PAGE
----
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  • Writer's pictureGina Scrofano

7 Surprising Facts About Rats

Perhaps one of the most highly underestimated species, science shows that rats are not only intelligent but also demonstrate compassion and are beneficial to humans. Below are some facts about rats that some may find surprising.

1. Rats Demonstrate Empathy

Research from the University of Chicago shows that "Rats engage in empathy-driven behavior; helping to free a trapped cagemate for no reward other than relieving it's fellow rat’s distress." Studies also show that they share their food with those fellow rats after freeing them [Ben-Ami Bartal et al., 2011].

2. Rats Detect Early Signs Of Tuberculosis

Giant African pouched rats can be trained to detect early signs of tuberculosis (TB), by 'sniffing out' the scent of chemicals present with the infection. TB is the number one infectious disease killer in the world, and early detection is key to saving lives. A 2009 study concluded that rats increased the TB detection rate by 44% in comparison to sophisticated, technologically advanced medical equipment [Alan Poling et al., 2009].

3. Rats Safely Detect Landmines

A rat identifies a landmine during training in sniffing and detecting landmines at the Sokoine University landmine fields in Morogoro, 2004 / Thomson Reuters

The African pouched rat has also been trained to detect unexploded landmines; detecting them without setting them off. According to the National Geographic, "One rat can search over 2000 square feet in 20 minutes, an area that could take a human up to four days," and that rats "helped clear 13,200 mines from minefields;" preventing an estimated 1,017 human deaths between 2012 and 2013 alone. According to APOPO (detection rats technology), the landmines and UXO's detected by who they've fittingly named their 'HeroRATs' were totaling over 100,000 in 2017, freeing 953,338 people from the threat of explosives.

4. Rats Were 'Wrongly Accused' Of Spreading The Plague

Although many fingers were pointed at rats for the spread of the bubonic plague in Glasgow in August 1900, studies now conclude that the infection was spread by human-to-human contact [Dean et al., 2019]. Scientists are also now reporting that rats may not have been to blame for the Black Death between the 1300s and early 1800s, which could've been caused by human-to-human contact, insects or parasites, such as human lice.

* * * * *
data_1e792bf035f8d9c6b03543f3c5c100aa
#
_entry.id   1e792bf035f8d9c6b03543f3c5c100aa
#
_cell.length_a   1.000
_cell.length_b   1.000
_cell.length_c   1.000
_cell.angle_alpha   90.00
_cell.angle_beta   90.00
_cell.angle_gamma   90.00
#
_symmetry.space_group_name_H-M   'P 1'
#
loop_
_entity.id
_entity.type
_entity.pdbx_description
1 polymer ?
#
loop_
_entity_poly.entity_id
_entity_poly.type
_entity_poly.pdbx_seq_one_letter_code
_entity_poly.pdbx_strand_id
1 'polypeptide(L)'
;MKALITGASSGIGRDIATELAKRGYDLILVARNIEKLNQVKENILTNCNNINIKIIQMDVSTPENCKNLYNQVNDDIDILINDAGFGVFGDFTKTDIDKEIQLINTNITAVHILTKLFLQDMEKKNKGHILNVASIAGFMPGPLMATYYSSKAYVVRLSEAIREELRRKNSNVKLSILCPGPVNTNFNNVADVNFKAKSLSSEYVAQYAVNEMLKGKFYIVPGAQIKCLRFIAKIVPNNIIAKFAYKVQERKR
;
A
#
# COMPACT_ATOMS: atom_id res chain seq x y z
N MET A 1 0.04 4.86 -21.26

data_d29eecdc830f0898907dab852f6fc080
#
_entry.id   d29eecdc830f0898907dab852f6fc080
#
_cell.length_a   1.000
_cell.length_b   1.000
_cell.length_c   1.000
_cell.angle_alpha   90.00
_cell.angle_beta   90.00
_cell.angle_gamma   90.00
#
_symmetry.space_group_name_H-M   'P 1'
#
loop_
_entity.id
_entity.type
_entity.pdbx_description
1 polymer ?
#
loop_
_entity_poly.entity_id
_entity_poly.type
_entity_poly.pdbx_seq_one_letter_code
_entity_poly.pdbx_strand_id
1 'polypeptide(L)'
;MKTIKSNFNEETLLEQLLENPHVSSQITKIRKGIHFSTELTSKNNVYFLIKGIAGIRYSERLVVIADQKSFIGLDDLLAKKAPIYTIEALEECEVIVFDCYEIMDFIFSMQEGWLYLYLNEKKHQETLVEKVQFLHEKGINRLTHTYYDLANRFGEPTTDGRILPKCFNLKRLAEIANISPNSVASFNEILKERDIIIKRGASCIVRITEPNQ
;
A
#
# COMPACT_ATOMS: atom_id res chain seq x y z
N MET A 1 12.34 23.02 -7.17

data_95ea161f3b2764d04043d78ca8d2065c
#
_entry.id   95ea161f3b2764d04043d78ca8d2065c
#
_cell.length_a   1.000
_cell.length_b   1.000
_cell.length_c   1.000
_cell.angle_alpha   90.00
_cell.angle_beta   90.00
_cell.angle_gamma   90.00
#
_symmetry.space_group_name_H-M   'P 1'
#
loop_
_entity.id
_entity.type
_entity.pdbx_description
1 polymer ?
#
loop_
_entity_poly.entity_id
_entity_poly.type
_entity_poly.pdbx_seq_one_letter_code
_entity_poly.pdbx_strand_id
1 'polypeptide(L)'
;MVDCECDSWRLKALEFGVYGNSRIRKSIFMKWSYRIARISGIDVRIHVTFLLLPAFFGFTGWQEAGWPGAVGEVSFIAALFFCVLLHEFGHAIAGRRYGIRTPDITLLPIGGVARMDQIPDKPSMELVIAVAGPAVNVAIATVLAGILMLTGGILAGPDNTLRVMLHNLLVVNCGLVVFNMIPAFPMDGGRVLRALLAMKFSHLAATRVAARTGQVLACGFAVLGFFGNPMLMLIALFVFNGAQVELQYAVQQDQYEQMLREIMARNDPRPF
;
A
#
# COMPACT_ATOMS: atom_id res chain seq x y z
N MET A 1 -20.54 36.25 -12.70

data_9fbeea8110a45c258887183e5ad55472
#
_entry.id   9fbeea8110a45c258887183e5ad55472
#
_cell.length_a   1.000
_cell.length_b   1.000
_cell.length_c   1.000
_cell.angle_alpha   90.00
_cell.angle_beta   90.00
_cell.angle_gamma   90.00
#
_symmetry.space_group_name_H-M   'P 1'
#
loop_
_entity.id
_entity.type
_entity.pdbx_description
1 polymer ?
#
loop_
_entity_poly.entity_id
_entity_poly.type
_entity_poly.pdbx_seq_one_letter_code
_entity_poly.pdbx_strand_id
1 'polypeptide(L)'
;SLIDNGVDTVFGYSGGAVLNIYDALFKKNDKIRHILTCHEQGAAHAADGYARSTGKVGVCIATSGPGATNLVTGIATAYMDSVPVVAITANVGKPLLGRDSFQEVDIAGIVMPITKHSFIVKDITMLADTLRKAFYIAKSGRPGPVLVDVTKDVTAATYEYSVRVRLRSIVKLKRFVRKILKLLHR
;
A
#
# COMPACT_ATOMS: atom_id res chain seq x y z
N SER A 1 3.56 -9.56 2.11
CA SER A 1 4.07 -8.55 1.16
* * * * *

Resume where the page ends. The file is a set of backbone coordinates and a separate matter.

5. Rats Are Intelligent and Playful

Rats can utilize their intelligence to learn tricks and complex obstacle-courses that even us humans may find somewhat challenging. Rats are also energetic and playful. In 2015, the charming and insightful video, shown below, went viral, demonstrating those characteristics and abilities.

6. Rats May Combat Wildlife Poaching

Following their success with landmine detection, and with funding from the US Fish and Wildlife Service, the APOPO began a rat training program to help crack down on illegal transport by identifying ivory, rhino horns and pangolin scales packed into crates. Based on reported seizures from criminals between 2011 and 2013, an estimated 116,990 - 233,980 pangolins were killed, 1,305 rhinos were poached across Africa, and Savanna elephant populations also declined by 30 percent (equal to 144,000 elephants) between 2007 and 2014, primarily due to poaching. With rats having a keen sense of smell and small size, they can detect illegal products that are packed inside shipping containers that are too small for dogs to access.

7. Chemical Experiments On Rats Are Outdated and Irrelevant

Animal testing, such as experiments conducted on rats, have been proven to be slow, inhumane, and unreliable. Modern-day, cutting edge technology now allows for non-animal testing, which not only yields more human-relevant, life-saving results, but is also less expensive.

As intelligent and compassionate beings, rats have much more to offer us and certainly deserve better than being part of outdated, inhumane, and unnecessary laboratory tests. The time has come to rethink how we coexist with this intelligent and beneficial species.

Straight Twist Logo, Animal Welfare


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